Saturday, October 24, 2015

At SCOTUS, Today's Dissent Can Become Tomorrow’s Majority Opinion

Examining the role of dissenting opinions in U.S. legal history.

Damon Root|Oct. 22, 2015 12:37 pm

Writing at The New York Times, liberal legal pundit Dahlia Lithwick favorably reviews the intriguing new book Dissent and the Supreme Court by legal historian Melvin Urofsky. "According to his central thesis," Lithwick notes, "a dissent can become important, can indeed shape the future, when it becomes part of the larger 'constitutional dialogue.' Urofsky’s concern here is for the 'canonical or prophetic' dissents that go on to shape the future deliberations of the justices, their successors and the American public."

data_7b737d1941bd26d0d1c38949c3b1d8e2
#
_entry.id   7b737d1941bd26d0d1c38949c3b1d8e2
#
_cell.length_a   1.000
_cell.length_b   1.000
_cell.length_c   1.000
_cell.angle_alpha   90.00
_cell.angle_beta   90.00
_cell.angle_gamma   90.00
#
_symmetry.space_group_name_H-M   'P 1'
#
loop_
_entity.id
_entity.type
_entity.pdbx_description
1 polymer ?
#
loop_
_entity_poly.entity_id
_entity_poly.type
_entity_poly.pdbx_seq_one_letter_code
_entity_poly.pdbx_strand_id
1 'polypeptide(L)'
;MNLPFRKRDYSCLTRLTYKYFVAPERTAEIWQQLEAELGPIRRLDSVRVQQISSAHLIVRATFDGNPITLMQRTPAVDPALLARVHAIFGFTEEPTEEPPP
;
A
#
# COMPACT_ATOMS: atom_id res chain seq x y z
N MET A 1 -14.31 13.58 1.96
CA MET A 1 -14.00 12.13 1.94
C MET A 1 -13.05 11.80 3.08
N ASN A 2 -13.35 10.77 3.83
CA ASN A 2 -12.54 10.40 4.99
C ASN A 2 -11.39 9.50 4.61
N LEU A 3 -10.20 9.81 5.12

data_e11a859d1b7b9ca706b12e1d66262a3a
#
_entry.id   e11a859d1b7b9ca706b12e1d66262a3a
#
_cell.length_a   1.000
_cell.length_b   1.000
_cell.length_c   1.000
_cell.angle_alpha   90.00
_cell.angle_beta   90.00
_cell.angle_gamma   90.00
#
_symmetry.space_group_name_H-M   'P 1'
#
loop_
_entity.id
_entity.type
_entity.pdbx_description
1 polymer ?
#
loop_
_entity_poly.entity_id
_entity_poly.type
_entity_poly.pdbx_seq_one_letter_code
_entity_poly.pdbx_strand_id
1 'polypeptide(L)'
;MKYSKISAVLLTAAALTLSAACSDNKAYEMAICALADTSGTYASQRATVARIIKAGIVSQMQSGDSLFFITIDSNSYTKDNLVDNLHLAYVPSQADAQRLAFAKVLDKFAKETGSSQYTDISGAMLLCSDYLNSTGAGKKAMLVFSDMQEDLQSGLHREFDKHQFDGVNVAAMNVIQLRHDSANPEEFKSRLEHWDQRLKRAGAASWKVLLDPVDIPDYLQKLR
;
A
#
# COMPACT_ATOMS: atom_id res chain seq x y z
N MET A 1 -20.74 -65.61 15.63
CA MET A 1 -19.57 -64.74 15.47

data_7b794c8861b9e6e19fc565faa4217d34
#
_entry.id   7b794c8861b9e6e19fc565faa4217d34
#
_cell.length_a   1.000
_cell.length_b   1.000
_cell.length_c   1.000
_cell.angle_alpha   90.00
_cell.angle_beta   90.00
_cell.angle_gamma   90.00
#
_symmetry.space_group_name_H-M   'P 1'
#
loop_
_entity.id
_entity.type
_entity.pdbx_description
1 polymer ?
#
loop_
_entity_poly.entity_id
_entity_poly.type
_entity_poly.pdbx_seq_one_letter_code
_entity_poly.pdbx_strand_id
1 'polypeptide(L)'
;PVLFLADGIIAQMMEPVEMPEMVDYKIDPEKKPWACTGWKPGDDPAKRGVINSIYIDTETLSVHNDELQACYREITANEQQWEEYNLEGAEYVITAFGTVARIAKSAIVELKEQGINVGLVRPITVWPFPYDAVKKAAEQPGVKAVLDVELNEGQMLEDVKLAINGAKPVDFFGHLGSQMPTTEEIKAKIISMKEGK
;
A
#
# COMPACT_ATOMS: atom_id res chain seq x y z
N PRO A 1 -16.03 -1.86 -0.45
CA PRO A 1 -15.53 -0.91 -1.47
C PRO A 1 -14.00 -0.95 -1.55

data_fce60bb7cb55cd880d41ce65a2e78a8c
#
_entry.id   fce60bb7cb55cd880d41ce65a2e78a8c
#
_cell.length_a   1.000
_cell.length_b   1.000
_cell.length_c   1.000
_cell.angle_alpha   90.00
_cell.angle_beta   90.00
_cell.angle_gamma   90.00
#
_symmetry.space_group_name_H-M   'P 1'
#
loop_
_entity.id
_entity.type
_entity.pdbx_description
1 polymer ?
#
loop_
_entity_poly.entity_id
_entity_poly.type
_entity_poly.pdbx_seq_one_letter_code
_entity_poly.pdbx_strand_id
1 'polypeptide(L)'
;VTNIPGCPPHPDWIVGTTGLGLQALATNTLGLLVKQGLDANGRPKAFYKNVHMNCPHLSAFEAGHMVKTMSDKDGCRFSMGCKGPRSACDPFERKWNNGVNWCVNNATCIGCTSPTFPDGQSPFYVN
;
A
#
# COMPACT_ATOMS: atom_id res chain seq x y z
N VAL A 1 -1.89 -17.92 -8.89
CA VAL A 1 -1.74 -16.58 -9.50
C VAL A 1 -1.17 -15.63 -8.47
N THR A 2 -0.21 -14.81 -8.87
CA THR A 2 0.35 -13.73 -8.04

What a great premise for a book about SCOTUS. One of the more under-appreciated themes in American legal history is that today's dissenting opinion can become tomorrow's majority opinion. One of my favorite examples of this phenomenon occurred as a result of the momentous 1873 decision known as The Slaughter-House Cases. At issue was a Louisiana law granting a private corporation the exclusive monopoly power to operate a central slaughterhouse for the city of New Orleans. According to local butchers, this act of state-sanctioned cronyism violated their rights to economic liberty under the recently ratified 14th Amendment, which forbids the states from passing or enforcing any law which abridges the privileges or immunities of U.S. citizens. Slaughter-House would be the first 14th Amendment case heard by the Supreme Court....To Read More.....

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